10/22/2013 10:32 am ET Updated Dec 22, 2013

How Much Money Is Enough?

"My dear, here we must run as fast as we can, just to stay in place. And if you wish to go anywhere you must run twice as fast as that," the Queen of Hearts said to Alice in Lewis Carroll's book, Alice in Wonderland.

Letting go of the race for more money is contradictory to the way we were programmed and brainwashed by the media. It is contradictory to our common beliefs and to the lives people around us lead.

Shifting our perspective regarding money involves reprogramming and ignoring pressure of family and friends. Every now and then it is important to ask ourselves how much money is enough for us, and what is the exact price we really pay in our health and emotionally while dedicating our best energy to this race. We wake up five or six days a week very early, commute to work and return home late, deflated and tired, ready to sit on the couch to watch a reality show on TV, then go to sleep. Is this really the life we want and deserve? Is there a better way of life to explore?

How many life-changing experiences (that could enrich our lives) do we miss when we keep using all our time and energy to make money and then again, more money?

Changing our priorities in setting a new schedule for our routine requires a lot of motivation and conviction.

Creative and inspiring activities are a good source of balance and delight. Even quiet reflection brings relaxation to the mind.

I believe that basic change in this issue should start from childhood -- in our school systems. There are countries in Europe in which the school schedule is more relaxed and include a significant part for arts and crafts, music and sports. This way practicing creative activities becomes a part of the daily routine, starting from early childhood, just like surfing the web, updating on Facebook and watching TV, or any other screen "activity."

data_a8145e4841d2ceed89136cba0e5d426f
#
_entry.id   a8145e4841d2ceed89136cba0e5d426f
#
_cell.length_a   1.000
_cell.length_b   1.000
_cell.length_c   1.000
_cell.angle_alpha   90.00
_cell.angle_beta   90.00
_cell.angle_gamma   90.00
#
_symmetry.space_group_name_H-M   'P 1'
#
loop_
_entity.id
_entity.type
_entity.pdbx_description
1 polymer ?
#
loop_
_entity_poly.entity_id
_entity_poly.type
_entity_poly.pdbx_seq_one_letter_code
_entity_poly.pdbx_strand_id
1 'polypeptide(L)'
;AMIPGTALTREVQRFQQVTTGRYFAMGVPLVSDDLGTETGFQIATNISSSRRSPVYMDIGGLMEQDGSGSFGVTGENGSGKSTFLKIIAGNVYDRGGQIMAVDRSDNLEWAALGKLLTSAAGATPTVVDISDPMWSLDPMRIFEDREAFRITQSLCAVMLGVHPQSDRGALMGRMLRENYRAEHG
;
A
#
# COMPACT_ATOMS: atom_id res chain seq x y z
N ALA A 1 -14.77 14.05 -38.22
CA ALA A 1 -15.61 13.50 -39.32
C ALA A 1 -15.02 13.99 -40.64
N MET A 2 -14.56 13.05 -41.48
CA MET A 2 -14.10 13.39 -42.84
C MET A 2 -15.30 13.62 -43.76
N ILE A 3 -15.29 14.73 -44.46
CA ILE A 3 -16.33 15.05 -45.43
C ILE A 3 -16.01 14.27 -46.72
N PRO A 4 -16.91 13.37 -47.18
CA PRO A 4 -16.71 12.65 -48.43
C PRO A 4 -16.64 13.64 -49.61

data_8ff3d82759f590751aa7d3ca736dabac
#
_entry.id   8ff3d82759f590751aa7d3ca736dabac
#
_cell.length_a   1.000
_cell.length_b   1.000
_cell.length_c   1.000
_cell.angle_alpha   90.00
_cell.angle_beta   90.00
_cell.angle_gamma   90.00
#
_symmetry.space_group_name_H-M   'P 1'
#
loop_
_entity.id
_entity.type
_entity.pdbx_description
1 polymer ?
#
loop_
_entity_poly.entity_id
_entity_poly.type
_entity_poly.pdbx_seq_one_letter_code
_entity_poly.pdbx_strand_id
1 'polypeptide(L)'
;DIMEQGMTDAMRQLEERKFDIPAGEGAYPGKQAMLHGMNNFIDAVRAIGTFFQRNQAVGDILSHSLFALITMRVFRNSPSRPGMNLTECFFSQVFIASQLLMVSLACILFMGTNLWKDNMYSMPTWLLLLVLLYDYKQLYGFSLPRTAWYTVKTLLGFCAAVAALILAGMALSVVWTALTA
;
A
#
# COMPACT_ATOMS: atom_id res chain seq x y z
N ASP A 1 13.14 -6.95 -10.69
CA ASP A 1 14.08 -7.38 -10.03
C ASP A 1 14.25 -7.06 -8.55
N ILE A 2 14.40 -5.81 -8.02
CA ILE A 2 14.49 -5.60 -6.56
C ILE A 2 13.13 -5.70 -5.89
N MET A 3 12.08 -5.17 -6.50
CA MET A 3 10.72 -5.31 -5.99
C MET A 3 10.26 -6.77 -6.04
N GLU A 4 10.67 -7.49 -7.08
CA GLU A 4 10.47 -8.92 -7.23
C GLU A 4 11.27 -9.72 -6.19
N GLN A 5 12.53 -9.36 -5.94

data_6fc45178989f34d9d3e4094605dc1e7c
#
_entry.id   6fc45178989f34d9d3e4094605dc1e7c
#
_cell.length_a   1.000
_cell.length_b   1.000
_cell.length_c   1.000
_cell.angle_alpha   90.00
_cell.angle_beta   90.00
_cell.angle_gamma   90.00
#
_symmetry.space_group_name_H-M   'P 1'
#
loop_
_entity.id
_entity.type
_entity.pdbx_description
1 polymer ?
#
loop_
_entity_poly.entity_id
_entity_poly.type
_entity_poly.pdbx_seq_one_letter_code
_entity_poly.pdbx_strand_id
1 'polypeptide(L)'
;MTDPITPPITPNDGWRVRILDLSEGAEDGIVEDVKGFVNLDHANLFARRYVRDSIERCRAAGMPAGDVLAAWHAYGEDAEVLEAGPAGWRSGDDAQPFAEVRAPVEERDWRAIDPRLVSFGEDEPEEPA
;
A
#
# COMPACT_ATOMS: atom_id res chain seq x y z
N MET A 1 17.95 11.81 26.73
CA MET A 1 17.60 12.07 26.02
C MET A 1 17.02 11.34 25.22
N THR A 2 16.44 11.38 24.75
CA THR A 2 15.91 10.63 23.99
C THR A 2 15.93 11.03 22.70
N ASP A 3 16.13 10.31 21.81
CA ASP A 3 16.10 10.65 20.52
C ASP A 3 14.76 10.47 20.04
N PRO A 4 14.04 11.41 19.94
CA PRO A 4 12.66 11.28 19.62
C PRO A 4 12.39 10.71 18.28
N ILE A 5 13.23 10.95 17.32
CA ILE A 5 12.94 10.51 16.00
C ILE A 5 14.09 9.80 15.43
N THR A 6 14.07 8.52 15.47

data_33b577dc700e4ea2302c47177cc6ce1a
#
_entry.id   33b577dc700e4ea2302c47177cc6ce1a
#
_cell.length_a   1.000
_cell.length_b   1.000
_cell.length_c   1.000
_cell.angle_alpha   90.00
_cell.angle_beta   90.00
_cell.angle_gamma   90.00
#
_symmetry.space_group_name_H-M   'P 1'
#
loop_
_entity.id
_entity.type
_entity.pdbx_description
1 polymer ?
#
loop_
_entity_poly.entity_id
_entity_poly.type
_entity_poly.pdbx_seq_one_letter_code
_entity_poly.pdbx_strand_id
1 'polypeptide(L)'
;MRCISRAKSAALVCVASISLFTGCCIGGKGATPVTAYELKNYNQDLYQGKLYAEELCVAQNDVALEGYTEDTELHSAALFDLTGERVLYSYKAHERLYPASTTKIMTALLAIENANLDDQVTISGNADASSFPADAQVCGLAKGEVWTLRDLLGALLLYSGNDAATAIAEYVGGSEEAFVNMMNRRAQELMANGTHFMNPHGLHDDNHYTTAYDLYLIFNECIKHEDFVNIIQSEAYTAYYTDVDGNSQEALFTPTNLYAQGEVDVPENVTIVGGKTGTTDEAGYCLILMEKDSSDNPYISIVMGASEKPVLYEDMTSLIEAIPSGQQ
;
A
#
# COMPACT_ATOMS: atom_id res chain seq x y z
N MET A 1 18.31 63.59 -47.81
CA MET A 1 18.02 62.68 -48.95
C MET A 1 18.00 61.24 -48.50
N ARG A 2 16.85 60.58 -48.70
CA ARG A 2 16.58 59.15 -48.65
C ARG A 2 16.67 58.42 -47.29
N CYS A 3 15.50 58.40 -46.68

When math and science are over emphasized in order to raise a generation that will work in high-tech industries, we enslave these people as overtime workers. So that hiking, painting, gardening -- even on weekends -- are out of the question due to lack of time and spare energy.

Right now there is too much anger and rage entangled in the delicate fabric of our society, and we know quite well the results and the price we all pay. I think that if there would be more classes in every school dedicated to arts and crafts, music and sports -- from elementary school until high school -- there would be more relaxed, balanced and content young adults in our streets.This might be a good start for our future harmonious society.

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